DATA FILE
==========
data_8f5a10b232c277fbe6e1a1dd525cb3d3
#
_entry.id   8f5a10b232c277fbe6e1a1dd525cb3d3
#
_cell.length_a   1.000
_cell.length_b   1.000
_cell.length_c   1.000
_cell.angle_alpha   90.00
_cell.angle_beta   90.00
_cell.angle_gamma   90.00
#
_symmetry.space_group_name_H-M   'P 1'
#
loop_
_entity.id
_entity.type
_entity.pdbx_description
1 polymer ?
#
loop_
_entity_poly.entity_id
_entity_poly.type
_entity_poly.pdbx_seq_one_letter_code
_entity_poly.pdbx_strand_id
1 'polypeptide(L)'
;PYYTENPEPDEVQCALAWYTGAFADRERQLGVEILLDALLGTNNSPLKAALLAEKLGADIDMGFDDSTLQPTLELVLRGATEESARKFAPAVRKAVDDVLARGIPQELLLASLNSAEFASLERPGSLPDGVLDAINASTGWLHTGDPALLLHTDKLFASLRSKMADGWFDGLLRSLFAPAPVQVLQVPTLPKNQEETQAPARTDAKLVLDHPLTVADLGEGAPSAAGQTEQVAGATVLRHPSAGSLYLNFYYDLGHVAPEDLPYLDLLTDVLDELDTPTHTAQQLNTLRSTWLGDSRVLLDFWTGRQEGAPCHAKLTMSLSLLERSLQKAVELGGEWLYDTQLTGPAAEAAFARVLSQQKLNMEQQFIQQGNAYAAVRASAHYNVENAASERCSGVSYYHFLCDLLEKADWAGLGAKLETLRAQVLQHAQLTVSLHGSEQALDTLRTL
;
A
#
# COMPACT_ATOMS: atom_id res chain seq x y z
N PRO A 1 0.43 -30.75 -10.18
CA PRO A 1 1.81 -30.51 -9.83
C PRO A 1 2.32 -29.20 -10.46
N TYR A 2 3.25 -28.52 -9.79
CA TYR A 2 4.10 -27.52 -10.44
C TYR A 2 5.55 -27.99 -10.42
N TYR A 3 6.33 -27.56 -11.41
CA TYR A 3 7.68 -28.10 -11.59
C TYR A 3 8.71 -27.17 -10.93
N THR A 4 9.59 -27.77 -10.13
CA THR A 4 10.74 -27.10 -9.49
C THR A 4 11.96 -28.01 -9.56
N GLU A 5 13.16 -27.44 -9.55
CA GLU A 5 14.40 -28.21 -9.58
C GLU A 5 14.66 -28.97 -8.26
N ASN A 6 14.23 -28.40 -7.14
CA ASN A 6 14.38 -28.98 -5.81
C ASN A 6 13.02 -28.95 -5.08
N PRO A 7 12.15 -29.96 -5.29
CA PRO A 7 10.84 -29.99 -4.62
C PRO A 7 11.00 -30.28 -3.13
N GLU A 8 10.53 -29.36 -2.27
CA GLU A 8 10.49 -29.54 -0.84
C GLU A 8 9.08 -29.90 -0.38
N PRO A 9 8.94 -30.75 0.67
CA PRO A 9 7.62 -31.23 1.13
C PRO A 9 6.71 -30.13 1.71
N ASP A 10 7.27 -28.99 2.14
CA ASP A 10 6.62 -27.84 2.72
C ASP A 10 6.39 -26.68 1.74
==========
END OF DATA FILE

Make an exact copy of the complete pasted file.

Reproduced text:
data_8f5a10b232c277fbe6e1a1dd525cb3d3
#
_entry.id   8f5a10b232c277fbe6e1a1dd525cb3d3
#
_cell.length_a   1.000
_cell.length_b   1.000
_cell.length_c   1.000
_cell.angle_alpha   90.00
_cell.angle_beta   90.00
_cell.angle_gamma   90.00
#
_symmetry.space_group_name_H-M   'P 1'
#
loop_
_entity.id
_entity.type
_entity.pdbx_description
1 polymer ?
#
loop_
_entity_poly.entity_id
_entity_poly.type
_entity_poly.pdbx_seq_one_letter_code
_entity_poly.pdbx_strand_id
1 'polypeptide(L)'
;PYYTENPEPDEVQCALAWYTGAFADRERQLGVEILLDALLGTNNSPLKAALLAEKLGADIDMGFDDSTLQPTLELVLRGATEESARKFAPAVRKAVDDVLARGIPQELLLASLNSAEFASLERPGSLPDGVLDAINASTGWLHTGDPALLLHTDKLFASLRSKMADGWFDGLLRSLFAPAPVQVLQVPTLPKNQEETQAPARTDAKLVLDHPLTVADLGEGAPSAAGQTEQVAGATVLRHPSAGSLYLNFYYDLGHVAPEDLPYLDLLTDVLDELDTPTHTAQQLNTLRSTWLGDSRVLLDFWTGRQEGAPCHAKLTMSLSLLERSLQKAVELGGEWLYDTQLTGPAAEAAFARVLSQQKLNMEQQFIQQGNAYAAVRASAHYNVENAASERCSGVSYYHFLCDLLEKADWAGLGAKLETLRAQVLQHAQLTVSLHGSEQALDTLRTL
;
A
#
# COMPACT_ATOMS: atom_id res chain seq x y z
N PRO A 1 0.43 -30.75 -10.18
CA PRO A 1 1.81 -30.51 -9.83
C PRO A 1 2.32 -29.20 -10.46
N TYR A 2 3.25 -28.52 -9.79
CA TYR A 2 4.10 -27.52 -10.44
C TYR A 2 5.55 -27.99 -10.42
N TYR A 3 6.33 -27.56 -11.41
CA TYR A 3 7.68 -28.10 -11.59
C TYR A 3 8.71 -27.17 -10.93
N THR A 4 9.59 -27.77 -10.13
CA THR A 4 10.74 -27.10 -9.49
C THR A 4 11.96 -28.01 -9.56
N GLU A 5 13.16 -27.44 -9.55
CA GLU A 5 14.40 -28.21 -9.58
C GLU A 5 14.66 -28.97 -8.26
N ASN A 6 14.23 -28.40 -7.14
CA ASN A 6 14.38 -28.98 -5.81
C ASN A 6 13.02 -28.95 -5.08
N PRO A 7 12.15 -29.96 -5.29
CA PRO A 7 10.84 -29.99 -4.62
C PRO A 7 11.00 -30.28 -3.13
N GLU A 8 10.53 -29.36 -2.27
CA GLU A 8 10.49 -29.54 -0.84
C GLU A 8 9.08 -29.90 -0.38
N PRO A 9 8.94 -30.75 0.67
CA PRO A 9 7.62 -31.23 1.13
C PRO A 9 6.71 -30.13 1.71
N ASP A 10 7.27 -28.99 2.14
CA ASP A 10 6.62 -27.84 2.72
C ASP A 10 6.39 -26.68 1.74